While acknowledging the risk of offering the most Yorkshire reaction to good news possible – that is, by having a moan – there has been something slightly grating about the triumphalism that’s greeted Channel 4’s decision to base its new ‘National HQ’ in Leeds.
The leader of the council says it is hard to overestimate the boost this gives to Leeds. Northern Powerhouse Minister Jake Berry tweeted to announce the North was “the creative heart” of the UK. And a local MP said it puts the region “at the heart of the media and digital revolution”. The TUC went as far as saying it would help Leeds avoid the worst of a no deal Brexit.
From the sounds of it you’d be forgiven for thinking this was delivering thousands of shiny new jobs, maybe even a whole media organisation (as was originally promised in the Tory manifesto). But no: to a city with a population of over 750,000, it will bring just 300 jobs. Less than half the workforce of the broadcaster.
Before I go any further let me be clear that this is obviously a Good Thing. We spend a lot of time in Yorkshire complaining about being ignored by the government so this is clearly a step in the right direction.
My problem is that the reaction to the move seems to have highlighted a particular lack of ambition of how we should tackle regional imbalances in this country.
We should start from the acknowledgement that things are historically terrible at the moment. I was only recently looking for my first job out of uni, hoping to work in the North near where I grew up. But if I hadn’t realised it before, the experience of looking for graduate jobs quickly made it clear that the centre of gravity for the cultural, sporting, political, financial, and most other worlds, frankly, was located a three hour train ride down the trundling East Coast mainline.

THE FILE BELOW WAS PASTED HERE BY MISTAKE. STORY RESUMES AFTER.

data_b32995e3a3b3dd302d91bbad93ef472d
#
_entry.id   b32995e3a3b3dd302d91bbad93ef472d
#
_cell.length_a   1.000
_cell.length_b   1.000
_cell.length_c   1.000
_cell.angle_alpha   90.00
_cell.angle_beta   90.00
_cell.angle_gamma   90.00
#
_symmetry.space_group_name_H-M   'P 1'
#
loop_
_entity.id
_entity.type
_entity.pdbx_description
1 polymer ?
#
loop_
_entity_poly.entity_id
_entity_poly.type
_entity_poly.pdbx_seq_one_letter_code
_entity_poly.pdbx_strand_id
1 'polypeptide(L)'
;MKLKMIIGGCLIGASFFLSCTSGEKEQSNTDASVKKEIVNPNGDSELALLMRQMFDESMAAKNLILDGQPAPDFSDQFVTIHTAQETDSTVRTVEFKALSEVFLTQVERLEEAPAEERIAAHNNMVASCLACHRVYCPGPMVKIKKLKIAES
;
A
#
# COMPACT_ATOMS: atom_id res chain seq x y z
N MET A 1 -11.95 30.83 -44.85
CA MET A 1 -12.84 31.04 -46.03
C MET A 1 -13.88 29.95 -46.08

As painful as it is for us to admit, the lack of media jobs in the North is surely chiefly caused by this same dynamic rather than any malevolent anti-northern sentiment on the media’s part.
To take a few examples: if we had real political devolution in Yorkshire we’d see more demand for news media covering it. If successive governments had moved more national sports stadiums outside the capital we’d surely see more sports media relocate to be near the action (not to knock the world class football already at Elland Road every Saturday, of course). If the National Theatre, Opera House and Gallery were based elsewhere, parts of the arts media and creative industries would follow.
And crucially, if there were serious attempts to address regional wealth imbalances, there’d be generally more economic activity in the North for the media to cover and more money to do it. The London-based Evening Standard is flush with property advertising cash; while the Leeds-based Yorkshire Post faces an uncertain future as part of the struggling Johnston Press. Any lasting change must aim to reshape these big underlying factors.
But, as it is, we’re looking at just 300 extra roles – and the reaction suggests that some feel this is job done. The worst part has been the tone of gratitude from many, as we’re handed some scraps from the overflowing London table. How about a wider conversation on really meaningful change such as moving the capital up North, directly creating at least 5000 jobs?
None of this is to say that those who worked on the bid don’t deserve congratulations. This is a good, well deserved outcome. And maybe, as a colleague said earlier, I should, “Stop complaining, it’s good news for once”.
It’s true and he’s right. But at the same time there’s value in a good Yorkshire moan and we need it now more than ever. That’s something the Channel 4 execs will, I’m sure, discover shortly.
Yorkshire native Matt Dawson tweets as @matthew__dawson.
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